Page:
James Bond has long battled Russian enemies, but after Russia's real-life invasion of Ukraine, Wilson thinks they may well choose a different path for 007's next nemesis.

"Well, sometimes we would like to be in a parallel universe, and hopefully by the time we get around to making the next Bond film, things will be resolved and the immediate problems we have. But there'll always be new ones to worry about," he says.

(Slaven Vlasic/Getty/AFP)
Michael G. Wilson (left), Daniel Craig (center), Barbara Broccoli (right)(Slaven Vlasic/Getty/AFP)

What do we know about the future 007?

Not much, is the thick and thin of it. It’ll be the best guarded secret until its announcement, probably towards the tail end of next year.

Still, while no decision has been made on who the next James Bond will be, fervent speculation regarding Craig's replacement continues and casting has been indirectly addressed by Bond producers Broccoli and Wilson.

They have revealed that James Bond 26 will be reinvention of the iconic franchise and have discussed the prospects of casting a new James Bond and how much of a commitment the role requires in an interview with Variety.

“When we cast Bond, it’s a 10-12 year commitment. So he’s probably thinking, ‘Do I really want that thing? Not everybody wants to do that. It was hard enough getting [Daniel Craig to do it],” says Broccoli.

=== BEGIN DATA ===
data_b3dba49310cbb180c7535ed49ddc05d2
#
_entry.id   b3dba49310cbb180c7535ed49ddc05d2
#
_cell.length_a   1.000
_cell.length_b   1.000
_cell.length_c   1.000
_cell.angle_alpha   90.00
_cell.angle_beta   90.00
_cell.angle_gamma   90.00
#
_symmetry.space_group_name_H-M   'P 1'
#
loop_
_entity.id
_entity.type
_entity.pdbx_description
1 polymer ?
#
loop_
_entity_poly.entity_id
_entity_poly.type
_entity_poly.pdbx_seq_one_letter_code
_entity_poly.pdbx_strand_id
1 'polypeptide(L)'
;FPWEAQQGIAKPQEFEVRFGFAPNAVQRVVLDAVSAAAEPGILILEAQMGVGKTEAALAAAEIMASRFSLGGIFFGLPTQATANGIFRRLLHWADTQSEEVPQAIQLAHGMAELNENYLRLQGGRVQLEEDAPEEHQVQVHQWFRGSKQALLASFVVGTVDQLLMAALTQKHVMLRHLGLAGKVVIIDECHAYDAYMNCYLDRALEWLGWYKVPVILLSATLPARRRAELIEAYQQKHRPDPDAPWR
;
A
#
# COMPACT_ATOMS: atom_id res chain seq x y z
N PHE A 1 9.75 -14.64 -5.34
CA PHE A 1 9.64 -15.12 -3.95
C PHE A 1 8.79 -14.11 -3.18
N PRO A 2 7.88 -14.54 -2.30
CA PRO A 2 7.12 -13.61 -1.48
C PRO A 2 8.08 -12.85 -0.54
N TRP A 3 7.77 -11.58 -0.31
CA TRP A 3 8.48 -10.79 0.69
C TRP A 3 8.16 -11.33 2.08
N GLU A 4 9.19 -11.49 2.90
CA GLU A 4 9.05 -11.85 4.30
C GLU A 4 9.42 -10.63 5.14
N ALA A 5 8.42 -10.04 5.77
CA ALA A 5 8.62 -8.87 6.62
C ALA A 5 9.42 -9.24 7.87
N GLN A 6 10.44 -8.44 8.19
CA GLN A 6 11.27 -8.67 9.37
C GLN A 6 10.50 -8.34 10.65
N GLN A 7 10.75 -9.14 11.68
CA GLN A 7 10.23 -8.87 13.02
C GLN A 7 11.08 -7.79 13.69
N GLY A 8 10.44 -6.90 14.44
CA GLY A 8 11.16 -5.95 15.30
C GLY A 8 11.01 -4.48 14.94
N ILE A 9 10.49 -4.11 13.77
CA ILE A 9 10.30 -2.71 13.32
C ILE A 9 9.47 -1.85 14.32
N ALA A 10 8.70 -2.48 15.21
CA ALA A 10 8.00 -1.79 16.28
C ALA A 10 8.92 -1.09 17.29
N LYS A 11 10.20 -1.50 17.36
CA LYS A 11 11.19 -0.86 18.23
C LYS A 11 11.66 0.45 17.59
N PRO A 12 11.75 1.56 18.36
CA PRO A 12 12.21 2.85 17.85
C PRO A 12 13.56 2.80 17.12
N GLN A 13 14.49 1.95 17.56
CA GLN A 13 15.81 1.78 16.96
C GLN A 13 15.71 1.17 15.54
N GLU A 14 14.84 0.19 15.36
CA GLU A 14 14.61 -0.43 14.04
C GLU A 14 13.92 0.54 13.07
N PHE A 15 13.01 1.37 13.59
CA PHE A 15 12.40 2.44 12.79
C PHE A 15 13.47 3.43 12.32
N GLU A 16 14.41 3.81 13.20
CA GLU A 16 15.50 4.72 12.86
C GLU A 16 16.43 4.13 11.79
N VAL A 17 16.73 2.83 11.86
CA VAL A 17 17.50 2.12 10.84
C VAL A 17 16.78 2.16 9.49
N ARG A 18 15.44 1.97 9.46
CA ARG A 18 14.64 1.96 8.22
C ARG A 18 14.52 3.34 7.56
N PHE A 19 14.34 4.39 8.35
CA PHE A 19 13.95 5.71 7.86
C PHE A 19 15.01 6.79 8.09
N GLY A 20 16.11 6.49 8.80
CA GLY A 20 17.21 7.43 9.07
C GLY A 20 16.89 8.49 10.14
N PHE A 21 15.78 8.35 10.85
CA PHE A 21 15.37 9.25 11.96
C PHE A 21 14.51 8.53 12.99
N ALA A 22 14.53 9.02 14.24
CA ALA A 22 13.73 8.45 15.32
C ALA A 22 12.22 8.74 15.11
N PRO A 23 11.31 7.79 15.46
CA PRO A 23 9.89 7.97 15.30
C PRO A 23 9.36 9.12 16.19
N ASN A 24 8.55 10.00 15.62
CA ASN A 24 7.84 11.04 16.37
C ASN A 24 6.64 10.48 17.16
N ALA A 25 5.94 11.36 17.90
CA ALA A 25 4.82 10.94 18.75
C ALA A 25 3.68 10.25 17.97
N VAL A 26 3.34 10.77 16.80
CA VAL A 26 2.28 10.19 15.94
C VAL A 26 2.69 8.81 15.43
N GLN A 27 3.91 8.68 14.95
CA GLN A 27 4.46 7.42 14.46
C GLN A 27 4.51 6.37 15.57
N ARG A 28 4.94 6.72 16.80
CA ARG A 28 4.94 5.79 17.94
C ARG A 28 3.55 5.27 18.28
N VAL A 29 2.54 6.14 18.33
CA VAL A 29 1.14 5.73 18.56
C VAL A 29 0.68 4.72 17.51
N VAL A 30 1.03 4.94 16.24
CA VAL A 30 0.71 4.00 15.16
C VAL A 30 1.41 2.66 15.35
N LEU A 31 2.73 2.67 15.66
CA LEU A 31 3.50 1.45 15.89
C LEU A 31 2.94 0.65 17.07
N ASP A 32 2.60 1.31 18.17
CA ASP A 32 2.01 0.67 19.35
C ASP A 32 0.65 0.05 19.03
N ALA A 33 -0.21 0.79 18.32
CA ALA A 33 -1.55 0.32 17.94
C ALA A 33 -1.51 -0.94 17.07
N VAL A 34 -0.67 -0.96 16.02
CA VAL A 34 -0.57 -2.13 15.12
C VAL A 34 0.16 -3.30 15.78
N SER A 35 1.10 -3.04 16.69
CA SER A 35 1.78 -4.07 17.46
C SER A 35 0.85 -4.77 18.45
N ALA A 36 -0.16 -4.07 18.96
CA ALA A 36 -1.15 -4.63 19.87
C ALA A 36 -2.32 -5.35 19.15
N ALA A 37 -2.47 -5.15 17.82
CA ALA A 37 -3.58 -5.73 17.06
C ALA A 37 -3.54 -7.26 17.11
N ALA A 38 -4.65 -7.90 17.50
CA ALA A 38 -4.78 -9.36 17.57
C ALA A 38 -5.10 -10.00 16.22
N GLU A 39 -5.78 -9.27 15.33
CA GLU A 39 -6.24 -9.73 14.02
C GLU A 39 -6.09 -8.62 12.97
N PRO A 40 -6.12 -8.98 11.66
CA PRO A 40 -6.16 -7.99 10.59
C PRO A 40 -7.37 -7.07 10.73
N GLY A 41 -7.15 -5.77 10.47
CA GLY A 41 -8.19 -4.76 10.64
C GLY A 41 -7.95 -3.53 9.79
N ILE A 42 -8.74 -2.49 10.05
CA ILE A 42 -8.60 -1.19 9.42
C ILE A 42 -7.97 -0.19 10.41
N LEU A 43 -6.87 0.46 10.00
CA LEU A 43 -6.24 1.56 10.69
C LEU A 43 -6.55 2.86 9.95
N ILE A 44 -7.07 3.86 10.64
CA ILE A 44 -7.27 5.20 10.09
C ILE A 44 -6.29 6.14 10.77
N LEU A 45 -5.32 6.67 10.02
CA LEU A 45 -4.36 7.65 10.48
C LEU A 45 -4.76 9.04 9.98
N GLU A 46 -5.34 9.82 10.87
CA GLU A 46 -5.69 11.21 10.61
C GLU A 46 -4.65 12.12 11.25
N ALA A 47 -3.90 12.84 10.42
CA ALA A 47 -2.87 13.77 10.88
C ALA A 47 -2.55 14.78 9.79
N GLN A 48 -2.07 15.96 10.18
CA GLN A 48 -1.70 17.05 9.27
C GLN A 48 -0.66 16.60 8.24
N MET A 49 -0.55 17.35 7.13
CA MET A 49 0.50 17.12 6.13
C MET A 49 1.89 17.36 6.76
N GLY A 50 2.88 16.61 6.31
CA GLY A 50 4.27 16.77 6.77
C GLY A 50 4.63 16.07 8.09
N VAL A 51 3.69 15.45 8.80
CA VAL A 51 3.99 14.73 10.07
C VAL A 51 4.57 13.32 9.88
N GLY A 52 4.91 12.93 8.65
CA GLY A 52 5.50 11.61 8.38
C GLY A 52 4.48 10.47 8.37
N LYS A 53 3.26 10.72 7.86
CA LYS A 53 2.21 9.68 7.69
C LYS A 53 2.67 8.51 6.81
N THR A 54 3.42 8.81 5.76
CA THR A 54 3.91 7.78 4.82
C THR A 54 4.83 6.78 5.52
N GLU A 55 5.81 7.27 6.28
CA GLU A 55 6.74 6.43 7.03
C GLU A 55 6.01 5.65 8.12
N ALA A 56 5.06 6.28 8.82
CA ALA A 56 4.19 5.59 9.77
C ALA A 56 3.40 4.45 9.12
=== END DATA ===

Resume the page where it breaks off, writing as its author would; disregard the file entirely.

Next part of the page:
They added that most young actors think they want to be Bond, but don’t fully grasp the commitment. “A lot of people think, Oh yeah, it’d be fun to do one,” says Broccoli. “Well, that ain’t gonna work.”

Wilson and Broccoli, who is a director of the U.K. chapter of women’s advocacy org Time’s Up, have attempted to humanize the womanizing spy, especially during the Craig era, and this will continue in the next films.

“It’s an evolution,” she says. “Bond is evolving just as men are evolving. I don’t know who’s evolving at a faster pace.”

So, we can expect a reinvention, a continuation of a more human Bond and a decade plus commitment that seemingly eliminates current potential suitors like Henry Cavill, Tom Hardy, Tom Hiddleston and Idris Elba, given their age and their likely desire not to be tied down to one franchise for the next decade. 

The role will most likely go to someone in their 30s, which puts the likes of Game of Thrones' Kit Harrington (35), Bridgerton’s Jonathan Bailey (34) and Regé-Jean Page (34), Crazy Rich Asians' Henry Golding (35) and Eternals' Richard Madden (36) as far more likely candidates. 

Watch this space.